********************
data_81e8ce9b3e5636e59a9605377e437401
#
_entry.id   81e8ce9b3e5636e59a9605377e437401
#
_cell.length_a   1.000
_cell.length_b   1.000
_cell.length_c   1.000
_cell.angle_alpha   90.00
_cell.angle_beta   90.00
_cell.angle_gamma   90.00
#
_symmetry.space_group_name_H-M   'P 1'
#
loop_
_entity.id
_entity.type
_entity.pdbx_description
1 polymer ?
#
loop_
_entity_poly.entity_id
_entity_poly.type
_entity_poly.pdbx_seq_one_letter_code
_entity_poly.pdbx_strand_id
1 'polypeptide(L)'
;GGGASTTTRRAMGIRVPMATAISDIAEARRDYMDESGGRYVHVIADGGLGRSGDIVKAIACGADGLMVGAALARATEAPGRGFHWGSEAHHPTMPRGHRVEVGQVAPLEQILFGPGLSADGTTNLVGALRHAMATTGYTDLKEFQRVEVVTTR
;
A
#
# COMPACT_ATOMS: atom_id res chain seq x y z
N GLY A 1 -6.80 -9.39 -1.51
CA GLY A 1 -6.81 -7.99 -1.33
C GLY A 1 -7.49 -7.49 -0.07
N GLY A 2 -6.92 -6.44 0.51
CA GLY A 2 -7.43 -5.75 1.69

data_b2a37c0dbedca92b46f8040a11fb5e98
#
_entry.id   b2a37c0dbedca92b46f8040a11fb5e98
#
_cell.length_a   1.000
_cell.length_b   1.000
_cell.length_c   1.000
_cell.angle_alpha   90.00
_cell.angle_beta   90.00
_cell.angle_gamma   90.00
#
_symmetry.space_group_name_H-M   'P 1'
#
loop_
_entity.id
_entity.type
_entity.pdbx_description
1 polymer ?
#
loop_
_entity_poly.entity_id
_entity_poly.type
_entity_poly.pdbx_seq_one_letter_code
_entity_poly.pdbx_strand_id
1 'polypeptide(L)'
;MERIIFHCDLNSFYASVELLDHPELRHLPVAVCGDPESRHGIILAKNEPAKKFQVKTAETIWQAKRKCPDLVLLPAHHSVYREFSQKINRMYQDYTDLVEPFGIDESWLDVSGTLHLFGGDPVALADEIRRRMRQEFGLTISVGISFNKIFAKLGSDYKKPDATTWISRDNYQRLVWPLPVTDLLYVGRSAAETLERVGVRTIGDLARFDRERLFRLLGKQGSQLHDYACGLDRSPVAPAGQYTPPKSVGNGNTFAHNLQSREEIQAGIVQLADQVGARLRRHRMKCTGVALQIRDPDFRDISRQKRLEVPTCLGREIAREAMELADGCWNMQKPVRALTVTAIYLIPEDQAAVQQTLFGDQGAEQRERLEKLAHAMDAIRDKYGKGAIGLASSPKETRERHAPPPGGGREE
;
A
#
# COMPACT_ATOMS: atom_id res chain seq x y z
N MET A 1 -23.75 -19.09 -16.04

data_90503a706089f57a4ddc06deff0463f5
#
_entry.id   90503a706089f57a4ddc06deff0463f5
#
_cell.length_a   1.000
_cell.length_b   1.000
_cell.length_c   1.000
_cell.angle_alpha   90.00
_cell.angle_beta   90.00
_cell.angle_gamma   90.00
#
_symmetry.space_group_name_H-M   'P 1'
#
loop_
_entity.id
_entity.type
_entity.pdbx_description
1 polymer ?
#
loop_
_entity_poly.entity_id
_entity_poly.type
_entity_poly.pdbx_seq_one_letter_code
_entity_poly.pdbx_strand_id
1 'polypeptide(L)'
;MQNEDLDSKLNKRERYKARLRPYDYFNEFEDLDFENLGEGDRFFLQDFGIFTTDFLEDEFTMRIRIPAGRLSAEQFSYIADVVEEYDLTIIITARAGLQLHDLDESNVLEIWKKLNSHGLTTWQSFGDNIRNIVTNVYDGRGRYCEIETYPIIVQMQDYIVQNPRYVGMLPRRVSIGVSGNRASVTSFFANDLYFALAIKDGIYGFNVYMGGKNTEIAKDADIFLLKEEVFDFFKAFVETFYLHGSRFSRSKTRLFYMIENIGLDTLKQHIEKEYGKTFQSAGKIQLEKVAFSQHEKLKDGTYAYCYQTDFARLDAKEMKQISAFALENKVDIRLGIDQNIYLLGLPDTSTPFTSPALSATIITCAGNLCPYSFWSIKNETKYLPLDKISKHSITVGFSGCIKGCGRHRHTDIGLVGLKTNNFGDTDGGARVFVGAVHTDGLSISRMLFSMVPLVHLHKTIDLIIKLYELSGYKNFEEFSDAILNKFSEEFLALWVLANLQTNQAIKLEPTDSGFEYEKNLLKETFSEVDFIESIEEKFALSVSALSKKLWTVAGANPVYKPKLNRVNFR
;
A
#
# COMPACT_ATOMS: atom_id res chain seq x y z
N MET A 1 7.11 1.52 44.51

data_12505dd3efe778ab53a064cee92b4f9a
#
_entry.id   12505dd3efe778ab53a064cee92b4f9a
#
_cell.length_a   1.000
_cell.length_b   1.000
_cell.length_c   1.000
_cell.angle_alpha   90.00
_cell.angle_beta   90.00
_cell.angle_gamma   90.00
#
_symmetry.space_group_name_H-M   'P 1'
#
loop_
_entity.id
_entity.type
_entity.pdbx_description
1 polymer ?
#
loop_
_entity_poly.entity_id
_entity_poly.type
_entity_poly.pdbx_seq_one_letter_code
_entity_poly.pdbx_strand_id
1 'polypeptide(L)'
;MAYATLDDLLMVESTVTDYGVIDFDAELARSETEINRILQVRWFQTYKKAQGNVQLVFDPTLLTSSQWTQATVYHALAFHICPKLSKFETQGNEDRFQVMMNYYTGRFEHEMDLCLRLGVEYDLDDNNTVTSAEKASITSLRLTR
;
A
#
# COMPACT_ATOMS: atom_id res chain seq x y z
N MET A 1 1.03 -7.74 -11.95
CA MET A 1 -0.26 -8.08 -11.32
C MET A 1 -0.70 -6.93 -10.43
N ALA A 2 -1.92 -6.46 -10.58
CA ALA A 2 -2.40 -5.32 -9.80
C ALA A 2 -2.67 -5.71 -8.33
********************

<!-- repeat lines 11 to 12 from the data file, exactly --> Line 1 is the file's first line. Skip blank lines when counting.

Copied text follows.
#
_symmetry.space_group_name_H-M   'P 1'